A Guardian article by Julian Baggini - Julian discusses the advent of the Apple Watch, saying that “the smartwatch is going to normalise several things that should appal us.” He discusses the “quantified self,” a movement that I am starting to feel is self-obsessed naval-gazing. And best of all, he says “we now have running commentaries in place of reflection, ephemeral news headlines over lasting information that matters.”
Catalyst, a member organisation working to expand opportunities for women in business, analysed women’s share of board seats at stock index companies around the world. The research was divided into four regions: US, Canada, Europe and Asia-Pacific.
Of course, it is no surprise that the headline result is that “Incremental progress [is] not sufficient to disrupt [the] status quo.”
Catalyst. The report.
Melinda Gates launched a blog at the end of 2014 to gather inspirational stories of women around the world and the ways they are making their communities and countries better places.
Better by Half says “Women make up half our entire population. When they’re held back, half the world’s potential goes unrealized.
“But when women and girls are empowered, we’re not just better by half. The world is twice as good.”
Anyone can contribute to the site, and it is an excellent resource for finding organisations working with women and girls.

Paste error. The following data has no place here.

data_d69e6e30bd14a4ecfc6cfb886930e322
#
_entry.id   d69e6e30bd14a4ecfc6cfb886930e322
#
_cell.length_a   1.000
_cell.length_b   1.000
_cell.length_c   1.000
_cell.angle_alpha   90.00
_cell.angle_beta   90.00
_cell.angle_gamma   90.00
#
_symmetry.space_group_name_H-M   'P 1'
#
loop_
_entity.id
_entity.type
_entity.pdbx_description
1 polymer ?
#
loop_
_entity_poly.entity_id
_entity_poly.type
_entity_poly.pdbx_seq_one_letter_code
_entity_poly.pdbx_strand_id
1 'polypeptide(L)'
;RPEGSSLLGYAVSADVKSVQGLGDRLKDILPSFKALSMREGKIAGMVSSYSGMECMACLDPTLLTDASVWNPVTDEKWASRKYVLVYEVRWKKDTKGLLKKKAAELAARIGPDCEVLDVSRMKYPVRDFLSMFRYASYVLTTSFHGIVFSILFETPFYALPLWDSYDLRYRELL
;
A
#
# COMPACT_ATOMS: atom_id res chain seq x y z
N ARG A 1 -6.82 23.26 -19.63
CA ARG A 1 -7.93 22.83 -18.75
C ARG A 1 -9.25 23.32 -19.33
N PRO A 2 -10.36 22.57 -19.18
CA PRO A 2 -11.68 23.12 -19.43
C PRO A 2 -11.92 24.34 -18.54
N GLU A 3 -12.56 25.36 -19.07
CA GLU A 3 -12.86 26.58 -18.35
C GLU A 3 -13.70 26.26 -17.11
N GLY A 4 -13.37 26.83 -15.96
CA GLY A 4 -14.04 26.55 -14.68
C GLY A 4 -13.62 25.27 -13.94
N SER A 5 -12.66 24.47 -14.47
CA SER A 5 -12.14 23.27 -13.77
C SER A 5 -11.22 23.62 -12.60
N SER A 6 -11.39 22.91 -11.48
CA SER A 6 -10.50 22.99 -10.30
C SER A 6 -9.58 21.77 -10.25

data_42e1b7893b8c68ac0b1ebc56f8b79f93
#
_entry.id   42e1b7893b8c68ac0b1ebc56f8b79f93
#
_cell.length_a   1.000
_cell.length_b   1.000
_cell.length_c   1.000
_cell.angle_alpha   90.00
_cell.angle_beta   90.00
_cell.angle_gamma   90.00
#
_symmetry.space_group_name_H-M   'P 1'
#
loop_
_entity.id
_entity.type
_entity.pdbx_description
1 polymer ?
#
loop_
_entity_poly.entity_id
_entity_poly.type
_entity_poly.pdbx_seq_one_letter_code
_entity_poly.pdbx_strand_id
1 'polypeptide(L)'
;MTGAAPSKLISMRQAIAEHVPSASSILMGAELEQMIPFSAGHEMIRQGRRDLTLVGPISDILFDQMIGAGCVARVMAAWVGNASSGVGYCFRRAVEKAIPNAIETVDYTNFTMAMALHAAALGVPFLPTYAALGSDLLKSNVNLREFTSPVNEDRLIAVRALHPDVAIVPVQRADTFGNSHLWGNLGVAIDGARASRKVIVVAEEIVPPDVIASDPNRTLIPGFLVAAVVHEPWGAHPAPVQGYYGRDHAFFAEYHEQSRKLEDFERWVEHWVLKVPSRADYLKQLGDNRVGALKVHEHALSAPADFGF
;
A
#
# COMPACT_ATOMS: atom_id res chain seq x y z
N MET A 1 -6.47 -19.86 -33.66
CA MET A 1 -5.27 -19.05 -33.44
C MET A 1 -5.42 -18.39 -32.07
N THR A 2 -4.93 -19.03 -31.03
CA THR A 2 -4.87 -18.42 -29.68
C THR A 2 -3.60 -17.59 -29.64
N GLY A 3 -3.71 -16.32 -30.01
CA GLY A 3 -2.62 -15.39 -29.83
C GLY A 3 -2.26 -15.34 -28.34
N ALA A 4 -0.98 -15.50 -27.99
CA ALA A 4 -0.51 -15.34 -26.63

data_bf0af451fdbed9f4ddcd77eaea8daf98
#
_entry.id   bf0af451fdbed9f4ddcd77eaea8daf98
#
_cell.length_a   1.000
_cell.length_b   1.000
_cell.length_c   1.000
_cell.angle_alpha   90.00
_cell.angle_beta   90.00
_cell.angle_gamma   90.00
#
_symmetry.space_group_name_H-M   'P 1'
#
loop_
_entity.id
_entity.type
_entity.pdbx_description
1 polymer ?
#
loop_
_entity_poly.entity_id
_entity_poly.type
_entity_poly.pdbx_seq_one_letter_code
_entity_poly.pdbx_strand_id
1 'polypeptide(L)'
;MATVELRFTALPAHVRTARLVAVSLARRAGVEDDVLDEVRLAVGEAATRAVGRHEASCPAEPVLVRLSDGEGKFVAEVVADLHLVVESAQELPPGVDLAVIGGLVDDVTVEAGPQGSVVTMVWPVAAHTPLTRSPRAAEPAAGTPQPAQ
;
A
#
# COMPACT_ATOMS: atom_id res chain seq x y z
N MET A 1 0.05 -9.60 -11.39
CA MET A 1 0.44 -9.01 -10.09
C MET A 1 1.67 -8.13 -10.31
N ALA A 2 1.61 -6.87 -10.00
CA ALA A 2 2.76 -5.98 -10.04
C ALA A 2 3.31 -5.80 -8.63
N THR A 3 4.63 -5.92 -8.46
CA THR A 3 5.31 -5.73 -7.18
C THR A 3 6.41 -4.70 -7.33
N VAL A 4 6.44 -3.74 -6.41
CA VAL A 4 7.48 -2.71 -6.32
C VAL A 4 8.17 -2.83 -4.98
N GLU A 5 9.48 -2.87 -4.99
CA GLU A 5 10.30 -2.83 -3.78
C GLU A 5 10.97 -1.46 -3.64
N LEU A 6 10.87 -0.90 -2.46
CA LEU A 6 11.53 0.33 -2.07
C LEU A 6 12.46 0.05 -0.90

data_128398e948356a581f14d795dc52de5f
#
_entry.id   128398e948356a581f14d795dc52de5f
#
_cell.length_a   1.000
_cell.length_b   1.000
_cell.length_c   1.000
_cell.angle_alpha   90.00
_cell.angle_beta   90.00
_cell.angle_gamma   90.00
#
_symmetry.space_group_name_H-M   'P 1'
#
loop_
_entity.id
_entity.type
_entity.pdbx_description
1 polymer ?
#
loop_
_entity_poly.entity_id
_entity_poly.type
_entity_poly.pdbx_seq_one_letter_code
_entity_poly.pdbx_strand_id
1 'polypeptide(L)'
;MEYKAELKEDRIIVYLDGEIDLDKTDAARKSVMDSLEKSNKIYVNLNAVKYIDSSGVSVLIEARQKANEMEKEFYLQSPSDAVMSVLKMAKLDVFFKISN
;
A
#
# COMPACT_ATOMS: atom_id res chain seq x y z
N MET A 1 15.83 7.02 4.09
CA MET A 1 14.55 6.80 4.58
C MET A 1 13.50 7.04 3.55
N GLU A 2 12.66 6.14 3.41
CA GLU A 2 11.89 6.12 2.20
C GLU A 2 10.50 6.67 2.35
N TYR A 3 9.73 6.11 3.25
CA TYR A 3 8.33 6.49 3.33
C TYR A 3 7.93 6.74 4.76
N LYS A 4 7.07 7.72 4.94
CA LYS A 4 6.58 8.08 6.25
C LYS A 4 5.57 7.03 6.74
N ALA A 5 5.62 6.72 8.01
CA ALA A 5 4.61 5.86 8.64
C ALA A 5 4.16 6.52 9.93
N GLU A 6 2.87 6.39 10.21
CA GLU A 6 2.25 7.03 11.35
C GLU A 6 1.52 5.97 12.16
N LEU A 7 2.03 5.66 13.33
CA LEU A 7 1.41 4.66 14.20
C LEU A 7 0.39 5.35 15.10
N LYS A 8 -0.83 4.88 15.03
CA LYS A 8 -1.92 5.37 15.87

That proportion is far too small. In the Population Institute’s third annual report card on the United States’ reproductive health and rights, the overall grade for the country was a C.
Again, far too low. Reproductive rights affect men and women. Women bear children, many of whom grow up to be men. It thus boggles my mind how any man could deny a woman affordable, accessible reproductive health care. They wouldn’t be around if it wasn’t for a woman. To prevent or block reproductive health care and access is a violation of women’s fundamental human rights.
See how your state fares in the latest report card.
Researchers recently published an article in Sex Roles examining the effects everyday sexism has on women and women’s health. It’s no surprise that they found that “some of the sexism women face makes women generally more fearful and anxious.”
Even more upsetting is the knowledge that one of the main barriers to this type of study is the normalisation process that women undergo in order to handle the variety and constancy of sexism.
Speaking to The Guardian, one of the researchers used the example of her decision to cross the road when she saw a man in a van in front of her on her daily run.
“I didn’t think twice about it,” she said.
“Over time, existing in a state of hypervigilance has a negative impact, and leads to a higher level of psychological distress.”
Researchers have identified nine processes that underpin life on Earth, and of those nine, four have exceeded safe levels.
And while there is drastic variation around the world, scientists say that “the overall picture is one of deterioration at a rapid rate.
“Since 1950, urban populations have increased seven-fold, primary energy use has soared by a factor of five, the amount of fertilizer used is eight times higher and the amount of nitrogen entering the oceans has quadrupled.”
Without change, scientists say that humans will follow the pattern of rising to the top of the social chain and then collapsing as a race because of the refusal to adapt to and acknowledge the need for sustainable practices and processes.